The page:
Jay Leno drives the hotter C5 Z06 that could have been
The automotive aftermarket has a way of enabling enterprising enthusiasts to create the versions of our cars that we often wish we could have purchased direct from the factory. Occasionally these support brands build something they hope the OEM will sell. Sometimes, their hopes are realized: Think of the historic relationship between Shelby and Ford, which allows supercharged GT500 Mustangs to sit on the same dealer lots as Escapes and F-150s. The yellow Corvette starring in Jay Leno’s Garage this week was one such hopeful, but you probably haven’t heard about it.
It almost takes a second to see the changes made by Tecstar to the silhouette of this 2002 Z06, clothed in the bright Tiger Yellow paint. No grabby graphics or badges here—the company was going for a subtle yet still polarizing look. The combination of aftermarket wheels and a body kit is understated, and that was exactly what Tecstar wanted: It hoped that Chevrolet would sell the hot-rodded Corvette through its dealer base. The automaker had teased the idea of a tuned Z06 in 2001, at SEMA, with the 742-hp Tiger Shark concept, following it up with 2002’s slightly tamer, 516-hp White Shark concept.
(The latter inspired the Tecstar body kit worn by Leno’s car. Confusingly, Tecstar then named the kit the Tiger Shark, not White Shark. Go figure.)
Why not give the people what they wanted: a visually distinct, hotter version of the Z06? Tecstar got to work to show Chevrolet it could build exactly that.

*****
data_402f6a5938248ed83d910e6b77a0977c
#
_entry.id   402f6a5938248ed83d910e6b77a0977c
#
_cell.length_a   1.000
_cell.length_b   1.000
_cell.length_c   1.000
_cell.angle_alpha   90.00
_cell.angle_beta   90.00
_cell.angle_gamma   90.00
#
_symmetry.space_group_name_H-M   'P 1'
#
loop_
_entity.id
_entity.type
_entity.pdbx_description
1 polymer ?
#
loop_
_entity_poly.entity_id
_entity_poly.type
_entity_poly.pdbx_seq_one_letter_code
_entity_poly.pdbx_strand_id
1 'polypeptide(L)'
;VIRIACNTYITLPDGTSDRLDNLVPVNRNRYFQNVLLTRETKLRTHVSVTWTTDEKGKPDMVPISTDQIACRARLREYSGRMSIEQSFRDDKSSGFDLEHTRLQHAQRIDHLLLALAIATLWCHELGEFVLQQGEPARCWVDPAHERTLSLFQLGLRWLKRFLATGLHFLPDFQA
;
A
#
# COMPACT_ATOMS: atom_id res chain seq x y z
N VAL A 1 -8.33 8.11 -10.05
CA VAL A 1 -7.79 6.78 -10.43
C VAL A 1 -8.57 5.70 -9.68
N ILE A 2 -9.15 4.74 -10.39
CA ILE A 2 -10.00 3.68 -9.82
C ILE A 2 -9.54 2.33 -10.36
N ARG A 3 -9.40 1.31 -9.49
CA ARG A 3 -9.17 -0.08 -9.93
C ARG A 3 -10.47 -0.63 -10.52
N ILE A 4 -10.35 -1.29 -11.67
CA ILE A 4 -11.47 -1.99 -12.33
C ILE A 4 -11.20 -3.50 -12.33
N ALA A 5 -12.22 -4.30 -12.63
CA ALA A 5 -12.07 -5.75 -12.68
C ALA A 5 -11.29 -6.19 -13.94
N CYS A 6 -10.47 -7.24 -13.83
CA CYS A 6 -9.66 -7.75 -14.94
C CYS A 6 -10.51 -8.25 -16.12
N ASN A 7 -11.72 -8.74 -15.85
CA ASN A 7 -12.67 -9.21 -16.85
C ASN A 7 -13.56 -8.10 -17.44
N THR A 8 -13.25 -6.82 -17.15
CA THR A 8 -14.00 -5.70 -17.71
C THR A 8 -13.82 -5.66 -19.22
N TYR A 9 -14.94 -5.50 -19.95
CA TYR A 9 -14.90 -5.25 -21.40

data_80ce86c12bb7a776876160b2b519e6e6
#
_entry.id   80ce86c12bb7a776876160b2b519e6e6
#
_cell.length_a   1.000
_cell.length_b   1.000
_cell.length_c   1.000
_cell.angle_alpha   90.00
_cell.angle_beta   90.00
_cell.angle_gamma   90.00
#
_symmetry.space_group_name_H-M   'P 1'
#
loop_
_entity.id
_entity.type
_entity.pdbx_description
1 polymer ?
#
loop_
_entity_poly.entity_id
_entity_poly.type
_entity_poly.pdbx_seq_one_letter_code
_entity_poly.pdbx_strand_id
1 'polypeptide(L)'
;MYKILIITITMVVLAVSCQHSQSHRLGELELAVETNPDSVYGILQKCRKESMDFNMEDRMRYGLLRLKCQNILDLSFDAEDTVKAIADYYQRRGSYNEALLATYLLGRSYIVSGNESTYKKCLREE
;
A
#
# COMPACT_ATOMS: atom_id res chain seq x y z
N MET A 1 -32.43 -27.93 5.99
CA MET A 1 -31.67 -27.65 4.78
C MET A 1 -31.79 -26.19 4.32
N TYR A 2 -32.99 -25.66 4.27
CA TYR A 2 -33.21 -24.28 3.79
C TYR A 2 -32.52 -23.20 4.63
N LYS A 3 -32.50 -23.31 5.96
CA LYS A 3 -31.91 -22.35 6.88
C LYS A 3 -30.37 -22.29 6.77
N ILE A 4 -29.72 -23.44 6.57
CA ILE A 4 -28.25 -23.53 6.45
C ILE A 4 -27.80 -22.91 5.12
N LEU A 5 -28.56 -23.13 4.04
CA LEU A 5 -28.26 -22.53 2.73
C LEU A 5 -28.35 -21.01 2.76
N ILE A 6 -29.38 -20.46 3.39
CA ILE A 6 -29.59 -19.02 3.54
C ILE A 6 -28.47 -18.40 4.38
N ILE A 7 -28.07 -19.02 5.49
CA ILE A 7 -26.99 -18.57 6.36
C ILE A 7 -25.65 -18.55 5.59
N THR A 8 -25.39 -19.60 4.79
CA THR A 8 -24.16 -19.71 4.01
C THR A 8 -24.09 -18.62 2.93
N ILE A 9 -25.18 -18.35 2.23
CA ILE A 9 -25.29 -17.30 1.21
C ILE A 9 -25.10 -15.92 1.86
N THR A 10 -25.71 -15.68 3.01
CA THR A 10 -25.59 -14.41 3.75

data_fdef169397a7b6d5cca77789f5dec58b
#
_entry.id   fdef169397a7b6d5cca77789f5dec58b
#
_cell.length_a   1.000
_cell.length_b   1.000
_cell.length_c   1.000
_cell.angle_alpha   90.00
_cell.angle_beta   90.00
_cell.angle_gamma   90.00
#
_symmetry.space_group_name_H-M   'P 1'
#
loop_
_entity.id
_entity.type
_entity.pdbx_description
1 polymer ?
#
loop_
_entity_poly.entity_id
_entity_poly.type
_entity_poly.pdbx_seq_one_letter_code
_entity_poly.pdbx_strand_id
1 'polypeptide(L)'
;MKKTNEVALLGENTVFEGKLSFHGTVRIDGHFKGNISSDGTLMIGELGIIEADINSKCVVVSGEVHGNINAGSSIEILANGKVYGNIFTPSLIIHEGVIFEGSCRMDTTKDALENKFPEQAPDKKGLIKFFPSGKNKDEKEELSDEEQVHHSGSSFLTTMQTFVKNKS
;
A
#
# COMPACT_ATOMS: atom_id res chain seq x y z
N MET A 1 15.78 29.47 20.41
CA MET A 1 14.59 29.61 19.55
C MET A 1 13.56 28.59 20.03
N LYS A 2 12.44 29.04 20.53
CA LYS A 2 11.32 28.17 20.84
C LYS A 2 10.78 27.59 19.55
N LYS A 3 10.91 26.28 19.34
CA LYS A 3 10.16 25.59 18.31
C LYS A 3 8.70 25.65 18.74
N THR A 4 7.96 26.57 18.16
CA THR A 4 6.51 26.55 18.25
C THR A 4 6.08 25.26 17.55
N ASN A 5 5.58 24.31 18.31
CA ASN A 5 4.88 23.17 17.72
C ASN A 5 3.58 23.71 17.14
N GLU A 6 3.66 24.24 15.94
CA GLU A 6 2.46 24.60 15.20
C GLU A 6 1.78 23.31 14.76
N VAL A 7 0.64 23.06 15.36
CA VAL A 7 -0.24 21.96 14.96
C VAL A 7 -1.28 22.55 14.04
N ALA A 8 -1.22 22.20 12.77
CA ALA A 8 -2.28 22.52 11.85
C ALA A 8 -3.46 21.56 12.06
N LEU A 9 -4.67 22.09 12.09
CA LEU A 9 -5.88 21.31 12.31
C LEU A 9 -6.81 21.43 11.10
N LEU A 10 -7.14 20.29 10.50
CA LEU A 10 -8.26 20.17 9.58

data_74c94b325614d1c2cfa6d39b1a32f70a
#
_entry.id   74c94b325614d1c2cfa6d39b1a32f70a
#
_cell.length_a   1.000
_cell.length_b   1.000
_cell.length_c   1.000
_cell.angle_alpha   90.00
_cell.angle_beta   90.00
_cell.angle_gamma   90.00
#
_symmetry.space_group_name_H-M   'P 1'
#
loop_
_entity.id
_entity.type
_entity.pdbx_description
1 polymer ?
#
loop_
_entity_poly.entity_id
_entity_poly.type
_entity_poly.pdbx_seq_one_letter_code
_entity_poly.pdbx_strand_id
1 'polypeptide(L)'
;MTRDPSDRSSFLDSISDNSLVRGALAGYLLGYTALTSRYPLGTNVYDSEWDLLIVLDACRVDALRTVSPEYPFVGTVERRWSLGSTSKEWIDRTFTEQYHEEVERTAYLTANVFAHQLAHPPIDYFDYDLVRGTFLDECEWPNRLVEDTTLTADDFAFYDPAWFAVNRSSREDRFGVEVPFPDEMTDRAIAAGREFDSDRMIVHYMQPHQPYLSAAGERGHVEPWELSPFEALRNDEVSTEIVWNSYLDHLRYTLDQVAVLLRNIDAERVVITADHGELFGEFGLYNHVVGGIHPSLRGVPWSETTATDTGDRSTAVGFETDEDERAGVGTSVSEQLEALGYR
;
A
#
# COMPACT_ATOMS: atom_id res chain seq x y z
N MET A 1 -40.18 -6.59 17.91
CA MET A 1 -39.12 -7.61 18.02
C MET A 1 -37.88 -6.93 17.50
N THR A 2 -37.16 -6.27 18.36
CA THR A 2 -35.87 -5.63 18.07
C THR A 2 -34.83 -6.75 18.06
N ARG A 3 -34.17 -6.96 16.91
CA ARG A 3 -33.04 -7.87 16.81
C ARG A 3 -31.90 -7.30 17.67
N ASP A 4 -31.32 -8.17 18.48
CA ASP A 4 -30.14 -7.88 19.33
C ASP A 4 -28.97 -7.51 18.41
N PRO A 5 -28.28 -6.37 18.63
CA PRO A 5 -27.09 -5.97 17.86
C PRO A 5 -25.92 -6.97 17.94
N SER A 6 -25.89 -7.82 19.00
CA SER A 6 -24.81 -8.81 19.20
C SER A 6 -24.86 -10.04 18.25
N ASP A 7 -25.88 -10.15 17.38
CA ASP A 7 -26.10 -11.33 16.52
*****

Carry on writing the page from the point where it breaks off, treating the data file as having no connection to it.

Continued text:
The Tiger Shark kit was designed for the Z06, which appeared for the 2001 model year and set the bar pretty high for both aesthetics and performance. (We included it on our 2023 Bull Market List for good reason.) Tecstar’s aesthetic improvements started out front with a completely new front bumper and hood, along with a new rear bumper as well. Though the horizontal contours are similar, the Tiger Shark front fascia is significantly different than the one made by Chevrolet.
Leno admits this is about the third front splitter he has put on his Z06 due to how low it hangs and its propensity to catch on obstacles. The low, rigid air dam of the Tiger Shark front end likely explains why Tecstar didn’t lower the Corvette’s suspension, even though the large wheel gaps look a little out of place on such a slick car.
The changes made by Tecstar under the Z06’s hood are less likely to spark controversy. The factory-installed V8 got a replacement crankshaft that bumps the stroke up and gives displacement a nice hike, from 376 to 402 cubic inches—again, matching the 2002 White Shark show car. With the addition of a nice exhaust and some other tuning, Tecstar’s Z06 had 525 horsepower—up from 385. Jay’s Corvette was modified even further before the comedian bought it: It is currently sporting an LS7 engine from the sixth-generation Z06. Jay has proven multiple times that he is not above an engine swap, even for an already hot car, so this is right up his alley.
Leno’s Tiger Shark provides an interesting look at what it takes to sell the Big Three on tuned versions of their own vehicles. Though the Tiger Shark kit never had the successful factory backing that Tecstar hoped for, a Michigan-based company did revive the kit in 2015. (Tecstar is long gone, acquired by Quantum Corporations in 2005.) You can buy your own today, unpainted, for $1960.
Unlike the designs of some tuners and aftermarket companies, which can quickly look dated, the Tiger Shark kit retains enough of the beautifully aging C5 shape to still look classy twenty years later. We think that’s pretty impressive.